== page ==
You have to be kind to The Assassin’s Fist when you start to watch. If you can’t be kind then you’ll never overcome the suspension of disbelief required to accept that maybe, just maybe, this could be a Street Fighter movie that works. You won’t be able to make it past Ken’s flowing blonde hair.
This isn’t a big budget movie. In fact, I think Street Fighter: Assassin’s Fist began life as a web series, but it shouldn’t be underestimated. The martial arts are as good as you would hope for even if they manifest mainly through training montages rather than actual fights.
There is a shortage of fights in this Street Fighter. I don’t think there’s a single street either. The plot follows a young Ken and Ryu training in Gouken’s dojo and eager to finally be trusted with the secret techniques of the art. Gouken is cautious to reveal the final steps; rightly so.
The Ansatsuken style has a dark secret. There’s a legacy of corruption and betrayal that’s turned brother and brother with this martial art. How will it affect Ken and Ryu?
It’s the emotional struggle and legacy of Ansatsuken that takes up the entire film. We move on from training sequences with Ken and Ryu to flashbacks of training sequences with young Ken and Ryu. Then we move on to training sequences with young Gouken and his brother Goki.
These characters all mean something to gamers who know the Street Fighter mythology. Goki is Akuma; one of the game’s bosses.
It’s actually the scenes with the adult Akuma that are my favourite. He has the best fight. He has his own training sequences. He looks cool. The actor is actually Joey Ansah, a British martial artist known for his role in The Bourne Ultimatum. He was the assassin who managed the extended fight with Bourne/Damon. In The Bourne Ultimatum Ansah did his own stunts and in Assassin’s Fist he takes it one further by co-creating the series with Christian Howard.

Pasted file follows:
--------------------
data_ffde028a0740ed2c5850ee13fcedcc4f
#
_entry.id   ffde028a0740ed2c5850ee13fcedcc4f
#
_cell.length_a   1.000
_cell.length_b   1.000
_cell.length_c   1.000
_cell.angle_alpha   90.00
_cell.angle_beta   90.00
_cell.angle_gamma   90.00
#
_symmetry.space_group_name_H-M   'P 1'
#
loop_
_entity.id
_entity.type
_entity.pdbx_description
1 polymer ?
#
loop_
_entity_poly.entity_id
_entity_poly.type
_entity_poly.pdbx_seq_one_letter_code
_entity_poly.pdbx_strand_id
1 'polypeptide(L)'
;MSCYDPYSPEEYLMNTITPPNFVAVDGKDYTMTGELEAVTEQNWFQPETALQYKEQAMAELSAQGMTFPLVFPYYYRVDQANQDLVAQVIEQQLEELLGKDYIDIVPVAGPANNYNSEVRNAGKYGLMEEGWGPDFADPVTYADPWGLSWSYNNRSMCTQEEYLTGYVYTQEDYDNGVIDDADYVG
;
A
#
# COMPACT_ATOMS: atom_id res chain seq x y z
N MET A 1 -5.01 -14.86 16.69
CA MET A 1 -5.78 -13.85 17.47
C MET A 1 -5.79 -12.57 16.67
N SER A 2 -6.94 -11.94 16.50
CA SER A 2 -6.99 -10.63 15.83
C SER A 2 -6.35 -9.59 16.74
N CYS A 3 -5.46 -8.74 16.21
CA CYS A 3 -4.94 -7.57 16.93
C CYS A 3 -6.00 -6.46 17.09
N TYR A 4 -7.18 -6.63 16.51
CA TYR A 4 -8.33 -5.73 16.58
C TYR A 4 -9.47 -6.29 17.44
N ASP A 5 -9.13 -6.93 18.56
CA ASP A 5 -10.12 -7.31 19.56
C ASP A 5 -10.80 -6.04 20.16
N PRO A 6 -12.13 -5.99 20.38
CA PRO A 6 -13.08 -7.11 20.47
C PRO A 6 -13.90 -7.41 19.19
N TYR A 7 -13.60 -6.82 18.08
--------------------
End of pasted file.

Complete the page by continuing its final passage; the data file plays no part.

It’s a strange film. The big battle with Akuma does not quite surface and that’s a little frustrating. The lack of concluding battle may be due to wanting to stick as closely as possible to Street Fighter mythology. It may be due to the suggestion of Street Fighter: The World Warrior adaptation as a sequel.
I said you had to be kind to Street Fighter: Assassin’s Fist to enjoy it. If you’re being kind then this is a mature story that offers up more than just supernatural punching action. There’s emotional conflict and family drama here. Characters develop, learn and have depth.
If you’re not being kind to Assassin’s Fist then you would criticise it for having nothing to do with Street Fighter. The characters featured could have easily been swapped for any anime-inspired martial artist. The cameo of a Nintendo console was odd and the through away line about Japanese being good at video games because “it’s in their blood” uncomfortably awkward. Worst of all; it might actually have been a much better film if it had dropped the Street Fighter references completely.
I watched Street Fighter: Assassin’s Fist on a rainy Saturday night. I had pizza and bottles of diet cola. I’d just finished completing six patrol missions on Mars on Destiny. A Saturday like that, when you can’t go outside for fear of drowning and when there’s nothing else to do before the next DLC becomes available, is pretty much the perfect time to give Assassin’s Fist a watch. It’s easier to be kind and give the live action the chance it needs.
Overall? Loved the martial arts and the direction. Mixed on the story. Disappointed with the conclusion.
My copy of Street Fighter: Assassin’s Fist was provided for review. The DVD and Blu-ray is out in the UK on the 27th of October from Anchor Bay.